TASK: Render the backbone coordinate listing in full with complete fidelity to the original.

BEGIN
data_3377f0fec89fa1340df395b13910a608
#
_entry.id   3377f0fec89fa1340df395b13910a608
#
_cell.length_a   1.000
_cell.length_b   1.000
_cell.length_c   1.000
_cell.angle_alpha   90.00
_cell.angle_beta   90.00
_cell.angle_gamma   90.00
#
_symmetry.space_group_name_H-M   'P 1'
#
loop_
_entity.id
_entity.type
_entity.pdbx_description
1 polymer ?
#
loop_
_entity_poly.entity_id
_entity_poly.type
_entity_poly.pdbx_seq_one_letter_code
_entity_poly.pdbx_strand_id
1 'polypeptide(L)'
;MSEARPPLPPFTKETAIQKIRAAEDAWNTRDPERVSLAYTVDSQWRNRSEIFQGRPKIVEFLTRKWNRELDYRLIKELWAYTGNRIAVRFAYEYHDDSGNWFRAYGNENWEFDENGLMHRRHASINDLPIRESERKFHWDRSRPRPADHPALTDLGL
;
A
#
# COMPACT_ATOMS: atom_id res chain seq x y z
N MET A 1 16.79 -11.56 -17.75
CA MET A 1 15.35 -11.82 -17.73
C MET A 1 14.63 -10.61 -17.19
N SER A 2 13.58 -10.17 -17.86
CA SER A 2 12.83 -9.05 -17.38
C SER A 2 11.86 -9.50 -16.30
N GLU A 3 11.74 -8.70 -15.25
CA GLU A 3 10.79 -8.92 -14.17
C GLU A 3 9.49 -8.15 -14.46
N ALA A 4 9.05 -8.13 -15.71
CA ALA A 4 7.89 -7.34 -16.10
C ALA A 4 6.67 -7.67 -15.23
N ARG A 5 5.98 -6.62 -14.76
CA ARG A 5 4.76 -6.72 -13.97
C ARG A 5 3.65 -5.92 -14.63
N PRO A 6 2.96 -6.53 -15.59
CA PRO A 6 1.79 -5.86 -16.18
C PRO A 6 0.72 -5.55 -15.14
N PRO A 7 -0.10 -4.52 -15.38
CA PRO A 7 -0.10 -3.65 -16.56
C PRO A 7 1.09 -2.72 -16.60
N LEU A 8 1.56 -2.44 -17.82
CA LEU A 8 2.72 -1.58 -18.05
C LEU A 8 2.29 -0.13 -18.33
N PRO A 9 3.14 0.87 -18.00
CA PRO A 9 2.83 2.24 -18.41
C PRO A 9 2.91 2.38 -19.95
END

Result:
data_3377f0fec89fa1340df395b13910a608
#
_entry.id   3377f0fec89fa1340df395b13910a608
#
_cell.length_a   1.000
_cell.length_b   1.000
_cell.length_c   1.000
_cell.angle_alpha   90.00
_cell.angle_beta   90.00
_cell.angle_gamma   90.00
#
_symmetry.space_group_name_H-M   'P 1'
#
loop_
_entity.id
_entity.type
_entity.pdbx_description
1 polymer ?
#
loop_
_entity_poly.entity_id
_entity_poly.type
_entity_poly.pdbx_seq_one_letter_code
_entity_poly.pdbx_strand_id
1 'polypeptide(L)'
;MSEARPPLPPFTKETAIQKIRAAEDAWNTRDPERVSLAYTVDSQWRNRSEIFQGRPKIVEFLTRKWNRELDYRLIKELWAYTGNRIAVRFAYEYHDDSGNWFRAYGNENWEFDENGLMHRRHASINDLPIRESERKFHWDRSRPRPADHPALTDLGL
;
A
#
# COMPACT_ATOMS: atom_id res chain seq x y z
N MET A 1 16.79 -11.56 -17.75
CA MET A 1 15.35 -11.82 -17.73
C MET A 1 14.63 -10.61 -17.19
N SER A 2 13.58 -10.17 -17.86
CA SER A 2 12.83 -9.05 -17.38
C SER A 2 11.86 -9.50 -16.30
N GLU A 3 11.74 -8.70 -15.25
CA GLU A 3 10.79 -8.92 -14.17
C GLU A 3 9.49 -8.15 -14.46
N ALA A 4 9.05 -8.13 -15.71
CA ALA A 4 7.89 -7.34 -16.10
C ALA A 4 6.67 -7.67 -15.23
N ARG A 5 5.98 -6.62 -14.76
CA ARG A 5 4.76 -6.72 -13.97
C ARG A 5 3.65 -5.92 -14.63
N PRO A 6 2.96 -6.53 -15.59
CA PRO A 6 1.79 -5.86 -16.18
C PRO A 6 0.72 -5.55 -15.14
N PRO A 7 -0.10 -4.52 -15.38
CA PRO A 7 -0.10 -3.65 -16.56
C PRO A 7 1.09 -2.72 -16.60
N LEU A 8 1.56 -2.44 -17.82
CA LEU A 8 2.72 -1.58 -18.05
C LEU A 8 2.29 -0.13 -18.33
N PRO A 9 3.14 0.87 -18.00
CA PRO A 9 2.83 2.24 -18.41
C PRO A 9 2.91 2.38 -19.95